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Obama Wants Neither the American nor Iranian Public Getting in His Way

The Obama administration is showing signs of growing confidence that they will actually get a nuclear deal with Iran. As Eli Lake and Josh Rogin report, officials are starting to temper expectations for what such a deal could accomplish, suggesting they’re moving beyond the stage of overselling the deal and beginning to plan for the political fallout at home. And it leaves two distinct impressions about President Obama’s plans for a deal.

The first is that Obama expects to go it alone and bypass Congress. This isn’t too surprising, considering both the president’s record on pesky rule-of-law restrictions and also the fact that there is no deal that Iran would agree to that would also pass the U.S. Senate. If Obama thinks he might be close to a deal, it’s a deal that would be far more favorable to Iran. And the recent reports on the outlines of that deal confirm as much.

He can’t get the Senate to ratify that treaty. So he won’t. He’ll just call it something else and sign it. This is what Obama considers his second-term legacy accomplishment. There is just no way he’d subject it to the people’s representatives, especially after coming this far with it. If he can get Iran to sign, so will he. If Obama wanted Congress more involved in crafting a deal, they would be. I don’t think anybody expects Obama to abide by the will of the Senate on this.

The second impression is that Obama is buying into the same fallacy that has snared other world leaders when dealing with terrorist-sponsoring regimes, most famously by Yitzhak Rabin’s belief that Yasser Arafat could crack down on terrorism and deliver calm because he could act “bli Bagatz uvli B’tselem,”–basically, that he had no high-minded independent courts and no NGOs to monitor his preservation of human rights.

It is easier–or, at least, it appears to be easier–to deal with autocratic regimes because they can presumably do whatever they want. (Though as Obama learned the hard way with Vladimir Putin, the tendency to believe they can act with impunity should be a warning sign.) Thus, when Lake and Rogin write that Obama is backing off claims that a nuke deal will result in domestic reform, it’s because his legacy on this issue is dependent on there being no domestic reform.

Lake and Rogin write:

As details of a proposed pact leaked out of the Geneva talks Monday, administration officials told us they will ask the world to judge any final nuclear agreement on the technical aspects only, not on whether the deal will spur Iranian reform.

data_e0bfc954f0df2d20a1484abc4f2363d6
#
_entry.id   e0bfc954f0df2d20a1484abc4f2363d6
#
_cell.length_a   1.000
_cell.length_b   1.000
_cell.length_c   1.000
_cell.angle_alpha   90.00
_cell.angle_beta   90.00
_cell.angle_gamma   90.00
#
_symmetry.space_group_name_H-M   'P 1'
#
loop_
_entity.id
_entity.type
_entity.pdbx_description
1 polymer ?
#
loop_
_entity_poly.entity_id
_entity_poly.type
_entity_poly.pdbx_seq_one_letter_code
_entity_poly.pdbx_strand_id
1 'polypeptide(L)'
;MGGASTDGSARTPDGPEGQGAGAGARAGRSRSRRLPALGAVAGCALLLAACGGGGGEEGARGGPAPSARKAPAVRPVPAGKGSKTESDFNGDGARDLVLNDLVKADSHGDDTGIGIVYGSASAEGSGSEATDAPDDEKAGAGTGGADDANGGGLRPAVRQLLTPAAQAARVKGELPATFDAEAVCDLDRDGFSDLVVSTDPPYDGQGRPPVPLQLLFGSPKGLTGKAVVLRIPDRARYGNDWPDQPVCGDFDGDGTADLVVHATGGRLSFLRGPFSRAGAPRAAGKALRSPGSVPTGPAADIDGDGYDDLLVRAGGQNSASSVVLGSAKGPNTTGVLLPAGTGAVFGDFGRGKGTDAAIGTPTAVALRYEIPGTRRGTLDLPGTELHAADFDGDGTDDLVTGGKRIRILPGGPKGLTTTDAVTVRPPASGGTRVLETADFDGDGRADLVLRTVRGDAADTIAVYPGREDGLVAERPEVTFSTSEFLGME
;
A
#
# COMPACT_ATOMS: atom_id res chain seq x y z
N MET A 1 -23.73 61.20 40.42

“The only consideration driving what is part of any comprehensive agreement with Iran is how we can get to a one-year breakout time and cut off the four pathways for Iran to get enough material for a nuclear weapon, period,” said State Department spokeswoman Marie Harf. “And if we reach an agreement, that will be the basis upon which people should judge it — on the technical merits of it, not on anything else.”

When asked if the State Department would argue the benefits of any deal in part by saying it would help Iran’s president, Hassan Rouhani, against his country’s hard-liners and therefore promote reforms, Harf said: “This is absolutely ridiculous.”

Well, sure it’s “absolutely ridiculous,” and it always has been. The idea that Rouhani is a reform-minded moderate trying to steer his country to the center and away from the hardliners is an idea the Obama administration bought into but it was never remotely believable. That the president is basically giving up this line of argument shows he wants to sign a deal that will do nothing in this regard and doesn’t want it thrown back in his face.

And more than that, the president actually needs the status quo in Iran to hold. He and the deal are essentially dependent on Ayatollah Ali Khamenei. If anything shakes Khamenei’s hold on the country’s politics and government, all bets are off.

And this deal gives that away, at least as its details have been reported. If the Iranians are allowed to simply slow down their quest for a nuke so that it occurs on someone else’s watch in return for alleviating sanctions, the Iranian leadership will have won a victory at home and strengthened its ability to control its proxies abroad.

As Times of Israel editor David Horovitz wrote yesterday, “This deal, indeed, will help cement the ayatollahs in power, with dire consequences for Israel, relatively moderate Arab states, and the free world.”

It’s unclear why anybody would have expected otherwise. The president saw the ayatollahs’ power challenged by pro-democracy activists in Obama’s first term. He could not possibly have been less interested in helping or encouraging them. He does not like the messy unpredictability of democratic politics, as his spectacular failure in the Israeli-Palestinian peace talks demonstrated. Nor does he like complexity.

It behooves the president’s cause for Rouhani and Khamenei to be “bli Bagatz uvli B’tselem.” And his strategy for nuclear diplomacy is designed accordingly.



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